I’ll choose the loss. I could say something about a lot of these. The emotion of loss in transitioning a four hour plane ride away, 2000 miles. There was a lot of loss, so to speak, that was an emotion. Absolutely. And, many, many relationships, a wonderful church, a wonderful business, family business community, 37, 38 years of that. And yeah, there’s gonna be some loss there. And I’ll just use this time just to give a plug for the Holy Spirit in that specific instance of loss, it has been awesome for Amber and I and our kids to see God fill that with gain and to see how he has filled us with another awesome church family, another awesome community, providing career related transitions and how in all of these emotions that sometimes can be maybe perceived as a barrier to doing something, God actually, they’re real, but he absolutely walks us through that and brings in other things to positively fill that hole. So yeah, we’re thankful that he’s shown himself in that way.
I appreciate that Mike. And I just want to capture the realness you had that they were losses, you acknowledged them as losses, you processed them as losses. But if you can correct me if I’m wrong, but it sounded like you were surprised at the healing and the supply that God provided in those areas of loss. Yeah. Yep. And even some of the perceived loss in relationships weren’t actually losses. They just changed. The relationship may be changed and there’s not as many touch points, but when there are touch points with someone, it’s maybe in a different way.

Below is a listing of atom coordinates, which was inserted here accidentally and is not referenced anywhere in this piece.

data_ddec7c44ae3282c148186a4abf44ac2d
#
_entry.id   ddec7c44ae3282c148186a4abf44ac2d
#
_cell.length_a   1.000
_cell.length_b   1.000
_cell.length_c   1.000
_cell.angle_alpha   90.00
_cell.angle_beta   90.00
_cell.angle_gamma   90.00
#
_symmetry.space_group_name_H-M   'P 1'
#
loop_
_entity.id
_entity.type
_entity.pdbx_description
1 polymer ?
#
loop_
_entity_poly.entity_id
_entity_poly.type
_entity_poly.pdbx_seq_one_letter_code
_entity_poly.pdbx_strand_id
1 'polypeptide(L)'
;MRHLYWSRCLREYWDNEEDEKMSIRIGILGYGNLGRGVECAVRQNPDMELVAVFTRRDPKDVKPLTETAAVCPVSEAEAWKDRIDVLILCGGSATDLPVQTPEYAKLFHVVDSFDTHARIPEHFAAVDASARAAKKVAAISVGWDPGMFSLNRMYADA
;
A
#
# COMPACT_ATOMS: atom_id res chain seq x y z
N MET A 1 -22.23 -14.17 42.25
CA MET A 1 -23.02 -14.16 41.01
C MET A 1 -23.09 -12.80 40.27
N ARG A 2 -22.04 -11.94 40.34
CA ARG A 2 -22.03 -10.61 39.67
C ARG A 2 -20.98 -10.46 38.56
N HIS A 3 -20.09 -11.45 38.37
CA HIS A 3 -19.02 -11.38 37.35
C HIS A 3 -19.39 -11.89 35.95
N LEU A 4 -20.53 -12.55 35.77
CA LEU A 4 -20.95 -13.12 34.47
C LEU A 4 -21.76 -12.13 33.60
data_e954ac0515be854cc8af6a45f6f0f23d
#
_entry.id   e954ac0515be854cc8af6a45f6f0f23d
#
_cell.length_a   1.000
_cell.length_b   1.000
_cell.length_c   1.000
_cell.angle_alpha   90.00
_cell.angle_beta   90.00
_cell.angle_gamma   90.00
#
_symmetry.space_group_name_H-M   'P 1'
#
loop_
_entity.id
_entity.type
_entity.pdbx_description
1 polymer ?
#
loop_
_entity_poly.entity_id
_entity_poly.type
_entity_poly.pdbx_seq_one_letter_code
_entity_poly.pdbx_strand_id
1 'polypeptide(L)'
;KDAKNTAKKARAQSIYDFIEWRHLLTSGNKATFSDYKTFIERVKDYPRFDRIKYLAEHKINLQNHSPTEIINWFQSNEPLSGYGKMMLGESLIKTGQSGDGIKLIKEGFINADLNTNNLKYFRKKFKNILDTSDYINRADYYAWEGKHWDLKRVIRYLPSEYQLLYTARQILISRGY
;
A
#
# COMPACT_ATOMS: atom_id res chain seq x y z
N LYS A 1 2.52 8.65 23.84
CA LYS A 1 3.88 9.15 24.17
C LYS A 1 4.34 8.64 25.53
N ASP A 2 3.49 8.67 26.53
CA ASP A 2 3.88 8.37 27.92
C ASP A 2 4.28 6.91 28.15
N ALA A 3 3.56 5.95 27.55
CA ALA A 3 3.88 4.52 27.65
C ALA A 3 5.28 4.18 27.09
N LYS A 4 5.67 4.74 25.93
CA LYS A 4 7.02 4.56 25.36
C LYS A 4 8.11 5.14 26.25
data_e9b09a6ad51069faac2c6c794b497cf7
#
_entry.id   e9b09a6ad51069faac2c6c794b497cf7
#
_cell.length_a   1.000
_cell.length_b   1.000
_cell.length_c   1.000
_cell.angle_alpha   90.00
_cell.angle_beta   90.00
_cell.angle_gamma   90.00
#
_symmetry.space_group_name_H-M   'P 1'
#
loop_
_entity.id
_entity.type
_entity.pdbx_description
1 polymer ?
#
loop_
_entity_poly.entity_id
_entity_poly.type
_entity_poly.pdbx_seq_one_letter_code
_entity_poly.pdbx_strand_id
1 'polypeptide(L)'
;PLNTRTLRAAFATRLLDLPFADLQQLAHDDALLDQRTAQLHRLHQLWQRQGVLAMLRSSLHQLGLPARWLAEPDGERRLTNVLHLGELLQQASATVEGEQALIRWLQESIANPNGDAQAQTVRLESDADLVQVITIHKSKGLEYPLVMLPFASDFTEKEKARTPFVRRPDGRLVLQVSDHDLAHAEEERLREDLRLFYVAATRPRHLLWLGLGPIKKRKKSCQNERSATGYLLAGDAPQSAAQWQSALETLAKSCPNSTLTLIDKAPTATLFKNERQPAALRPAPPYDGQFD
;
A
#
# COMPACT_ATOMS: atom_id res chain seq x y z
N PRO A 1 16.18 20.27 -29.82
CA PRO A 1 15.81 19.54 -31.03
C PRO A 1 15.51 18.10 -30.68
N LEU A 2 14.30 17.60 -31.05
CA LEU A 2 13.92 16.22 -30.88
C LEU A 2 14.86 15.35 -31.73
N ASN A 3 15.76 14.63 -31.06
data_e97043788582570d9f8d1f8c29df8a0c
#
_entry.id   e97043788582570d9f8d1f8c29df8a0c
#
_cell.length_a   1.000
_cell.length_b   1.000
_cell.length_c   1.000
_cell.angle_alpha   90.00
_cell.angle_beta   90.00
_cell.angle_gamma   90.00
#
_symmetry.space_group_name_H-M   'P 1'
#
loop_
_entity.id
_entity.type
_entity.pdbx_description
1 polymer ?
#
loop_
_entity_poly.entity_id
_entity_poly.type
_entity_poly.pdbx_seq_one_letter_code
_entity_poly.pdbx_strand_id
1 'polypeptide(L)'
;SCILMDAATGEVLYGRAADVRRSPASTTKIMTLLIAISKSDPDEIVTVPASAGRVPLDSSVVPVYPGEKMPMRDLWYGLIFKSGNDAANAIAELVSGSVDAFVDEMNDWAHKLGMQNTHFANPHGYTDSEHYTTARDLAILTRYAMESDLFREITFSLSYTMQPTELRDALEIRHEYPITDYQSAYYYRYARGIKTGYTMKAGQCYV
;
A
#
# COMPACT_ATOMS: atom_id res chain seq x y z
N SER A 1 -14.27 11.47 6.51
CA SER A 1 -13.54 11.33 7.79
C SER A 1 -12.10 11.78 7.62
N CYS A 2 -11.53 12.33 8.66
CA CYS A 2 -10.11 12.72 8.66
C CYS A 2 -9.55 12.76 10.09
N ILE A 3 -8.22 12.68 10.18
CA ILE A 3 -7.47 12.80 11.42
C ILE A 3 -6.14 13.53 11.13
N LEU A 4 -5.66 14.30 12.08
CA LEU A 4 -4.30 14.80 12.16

It’s maybe deeper. And, so yeah, the realness can’t be minimized of the emotion, but then the power of God’s Spirit to fill that is equally amazing. Steve, right before I I go to you. I want, Let me comment, Mike. I appreciate that. And what I really like about that is how you said the loss pivoted or it changed, and those are just things that we can’t predict, can we? There’s no way going through a transition to really predict how things will change. We know they will. And part of the trepidation is simply not knowing, but your testimony is one, that there was a sweet change, that the change wasn’t all bad, but a sweet change.